Biden’s first year: Kamala Harris hit by staff exodus and controversies

Biden’s first year: Kamala Harris hit by staff exodus and controversies

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In her first year in office, Vice President Kamala Harris has seen a number of high-profile staff departures – as well as sliding approval numbers and reports of frustration and discontent.

Harris was hit by a rocky first year, with particular questions being raised over her handling of the crisis at the U.S.-Mexico border after President Biden put her in charge of diplomatic outreach to countries in Central America.

At the same time, she has struggled to keep staff on her team.


Harris’ communications director Ashley Etienne resigned in November to “pursue other opportunities.” That came after reports of exasperation between Harris’ office and Biden’s amid lagging approval ratings for Harris.

CNN reported that aides felt hung out to dry as she tackles thankless tasks without White House cover and the latter’s staff having “thrown up their hands” at her “lack of focus.”

Shortly after Etienne’s departure, Symone Sanders announced she would be departing at the end of the year. Harris’ office said Sanders, a senior adviser and her chief spokesperson, “will be missed.”


Vice President Kamala Harris speaks to members of the press as her chief spokesperson Symone Sanders looks on, June 14, 2021, in Greer, South Carolina. (Alex Wong/Getty Images)

“Symone has served honorably for three years,” a White House official told Fox News. “First as a valuable member of the president’s 2020 presidential campaign, then as a member of his transition team and now deputy assistant to the president and senior adviser/chief spokesperson to the vice president.”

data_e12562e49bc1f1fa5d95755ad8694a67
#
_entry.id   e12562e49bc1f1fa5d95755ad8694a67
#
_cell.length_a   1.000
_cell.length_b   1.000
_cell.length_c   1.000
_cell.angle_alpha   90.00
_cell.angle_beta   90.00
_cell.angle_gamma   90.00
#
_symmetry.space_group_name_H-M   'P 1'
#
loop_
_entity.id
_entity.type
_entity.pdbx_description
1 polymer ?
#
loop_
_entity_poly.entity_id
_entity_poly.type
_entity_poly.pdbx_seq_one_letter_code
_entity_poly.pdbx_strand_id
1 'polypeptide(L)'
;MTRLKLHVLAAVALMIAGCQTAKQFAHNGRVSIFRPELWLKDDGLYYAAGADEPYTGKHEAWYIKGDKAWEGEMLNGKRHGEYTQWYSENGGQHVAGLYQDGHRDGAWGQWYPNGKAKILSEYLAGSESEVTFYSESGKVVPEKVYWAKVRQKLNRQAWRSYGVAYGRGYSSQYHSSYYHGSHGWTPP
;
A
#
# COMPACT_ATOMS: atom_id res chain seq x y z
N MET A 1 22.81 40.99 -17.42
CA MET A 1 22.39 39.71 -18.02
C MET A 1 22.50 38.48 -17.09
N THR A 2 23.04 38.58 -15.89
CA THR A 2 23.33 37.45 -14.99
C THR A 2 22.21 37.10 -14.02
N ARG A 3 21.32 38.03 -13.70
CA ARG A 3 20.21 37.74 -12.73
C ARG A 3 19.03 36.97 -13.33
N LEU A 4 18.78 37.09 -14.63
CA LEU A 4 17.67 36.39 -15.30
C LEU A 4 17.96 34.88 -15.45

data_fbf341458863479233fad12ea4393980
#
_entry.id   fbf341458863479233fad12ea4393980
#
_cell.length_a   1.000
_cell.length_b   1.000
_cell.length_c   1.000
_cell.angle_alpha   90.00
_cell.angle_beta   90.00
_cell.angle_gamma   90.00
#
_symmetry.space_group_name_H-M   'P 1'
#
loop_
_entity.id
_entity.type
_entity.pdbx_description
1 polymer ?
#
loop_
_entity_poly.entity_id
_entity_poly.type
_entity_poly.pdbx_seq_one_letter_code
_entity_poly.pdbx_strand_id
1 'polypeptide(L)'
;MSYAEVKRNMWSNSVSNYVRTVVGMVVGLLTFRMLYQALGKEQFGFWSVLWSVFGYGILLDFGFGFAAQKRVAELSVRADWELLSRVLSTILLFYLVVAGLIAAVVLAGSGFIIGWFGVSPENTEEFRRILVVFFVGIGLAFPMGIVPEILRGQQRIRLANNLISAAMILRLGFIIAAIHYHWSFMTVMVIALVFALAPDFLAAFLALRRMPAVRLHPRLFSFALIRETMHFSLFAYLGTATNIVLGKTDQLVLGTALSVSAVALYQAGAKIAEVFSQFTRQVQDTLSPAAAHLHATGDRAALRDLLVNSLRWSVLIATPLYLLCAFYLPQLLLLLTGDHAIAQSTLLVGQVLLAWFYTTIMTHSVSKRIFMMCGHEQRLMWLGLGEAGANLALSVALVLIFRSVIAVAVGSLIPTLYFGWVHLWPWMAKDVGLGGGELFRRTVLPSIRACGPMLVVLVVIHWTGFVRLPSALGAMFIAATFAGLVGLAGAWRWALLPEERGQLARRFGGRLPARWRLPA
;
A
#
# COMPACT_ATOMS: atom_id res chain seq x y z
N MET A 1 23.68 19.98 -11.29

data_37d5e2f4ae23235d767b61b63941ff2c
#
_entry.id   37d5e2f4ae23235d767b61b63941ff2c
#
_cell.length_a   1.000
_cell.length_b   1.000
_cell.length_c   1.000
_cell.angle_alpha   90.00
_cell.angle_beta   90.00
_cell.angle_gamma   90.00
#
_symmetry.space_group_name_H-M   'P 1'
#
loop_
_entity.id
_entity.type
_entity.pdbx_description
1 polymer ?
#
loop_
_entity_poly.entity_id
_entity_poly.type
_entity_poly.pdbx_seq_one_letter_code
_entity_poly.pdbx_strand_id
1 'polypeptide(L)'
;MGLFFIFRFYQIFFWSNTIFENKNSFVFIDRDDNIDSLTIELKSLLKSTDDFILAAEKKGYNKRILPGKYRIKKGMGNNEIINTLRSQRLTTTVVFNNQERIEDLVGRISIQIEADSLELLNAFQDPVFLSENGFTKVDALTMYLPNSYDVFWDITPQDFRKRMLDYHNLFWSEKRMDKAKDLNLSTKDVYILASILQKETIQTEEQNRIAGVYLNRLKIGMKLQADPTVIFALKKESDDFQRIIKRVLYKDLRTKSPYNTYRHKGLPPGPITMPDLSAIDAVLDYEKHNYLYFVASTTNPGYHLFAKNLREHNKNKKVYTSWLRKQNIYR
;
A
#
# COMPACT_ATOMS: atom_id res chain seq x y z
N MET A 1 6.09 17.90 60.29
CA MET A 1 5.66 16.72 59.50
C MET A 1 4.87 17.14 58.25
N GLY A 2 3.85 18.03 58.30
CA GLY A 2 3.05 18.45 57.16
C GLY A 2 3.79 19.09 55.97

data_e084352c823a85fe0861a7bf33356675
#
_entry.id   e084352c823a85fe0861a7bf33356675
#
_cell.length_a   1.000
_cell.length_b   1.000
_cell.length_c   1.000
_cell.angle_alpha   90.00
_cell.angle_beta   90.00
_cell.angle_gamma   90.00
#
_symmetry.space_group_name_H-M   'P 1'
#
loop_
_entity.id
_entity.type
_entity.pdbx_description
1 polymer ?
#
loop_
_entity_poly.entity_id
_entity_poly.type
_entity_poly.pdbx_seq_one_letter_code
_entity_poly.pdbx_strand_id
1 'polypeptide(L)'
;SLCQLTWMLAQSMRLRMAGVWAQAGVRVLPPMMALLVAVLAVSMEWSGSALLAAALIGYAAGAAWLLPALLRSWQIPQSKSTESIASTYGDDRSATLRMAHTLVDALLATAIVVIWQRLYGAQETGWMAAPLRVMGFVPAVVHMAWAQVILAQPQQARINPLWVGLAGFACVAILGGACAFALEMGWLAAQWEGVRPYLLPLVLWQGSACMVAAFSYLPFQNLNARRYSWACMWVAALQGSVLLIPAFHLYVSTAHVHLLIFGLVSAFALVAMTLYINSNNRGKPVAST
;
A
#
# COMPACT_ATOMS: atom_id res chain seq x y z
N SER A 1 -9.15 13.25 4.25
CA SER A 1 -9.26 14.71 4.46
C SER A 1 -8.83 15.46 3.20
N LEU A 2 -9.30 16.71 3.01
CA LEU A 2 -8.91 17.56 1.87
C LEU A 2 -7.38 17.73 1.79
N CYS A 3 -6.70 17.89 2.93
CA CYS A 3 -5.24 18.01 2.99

“I love Symone, and I can’t wait to see what she will do next, and I know that it’s been a, you know, it’s been three years of a lot of jumping on and off planes and going around the country, and she works very hard, and I can’t wait to see what she’ll do next, and I mean that sincerely,” Harris told reporters at the time.

But the vice president declined to comment when she was pressed on whether Sanders’ departure was a part of a great internal shakeup.

“Well, I’ve told you how I feel about Symone. Next question,” Harris said.

In January, Vincent Evans, who served as the vice president’s deputy director of public engagement and intergovernmental affairs for nearly a year, left to become the executive director of the Congressional Black Caucus.

White House officials maintain that the departure of several staffers does not signal that Harris is a bad boss. In December, White House press secretary Jen Psaki said the White House has a history of seeing departures by high-level staffers and described the work as “grueling” when she was pressed by reporters on the work environment in the vice president’s office.

“Working on a presidential campaign … and working in the first year of a White House is exciting and rewarding, but it is also grueling and exhausting,” Psaki told reporters this week. “It’s all of those things at once.”

Meanwhile, those coming on board also caused some issues for the embattled Veep. Jamal Simmons, Harris’ new communications director, apologized in January after a 2010 tweet reemerged in which he asked why illegal immigrants appearing on television were not being arrested by Immigration and Customs Enforcement (ICE).

Jamal Simmons in Los Angeles, California, on Feb. 20, 2020. (Robin L Marshall/Getty Images for BET)

In the tweet, Simmons said he “just saw 2 undocumented folks talking on MSNBC. One Law student the other a protester.”

“Can someone explain why ICE is not picking them up?” he asked

He subsequently clarified that he was not suggesting ICE arrest them: “Just seems off u can go on TV & admit breaking law & not be arrested.”

“As a pundit for much of my career I have tweeted a lot and spoken out on public issues. Sometimes I have been sarcastic, unclear, or just plainly missed the mark,” Simmons said in the statement.


“I sincerely apologize for offending those who care as much as I do about making America the best, multi-ethnic, diverse democracy it can be,” he said. “I know the role I am taking on is to represent the Biden-Harris administration, and I will do so with humility, sincerity and respect.”

In a press conference on the eve of the anniversary of his inauguration, President Biden said unambiguously that Harris would be his running mate for reelection in 2024.

“She is going to be my running mate – number one. And number two, I did put her in charge. I think she’s doing a good job,” Biden said.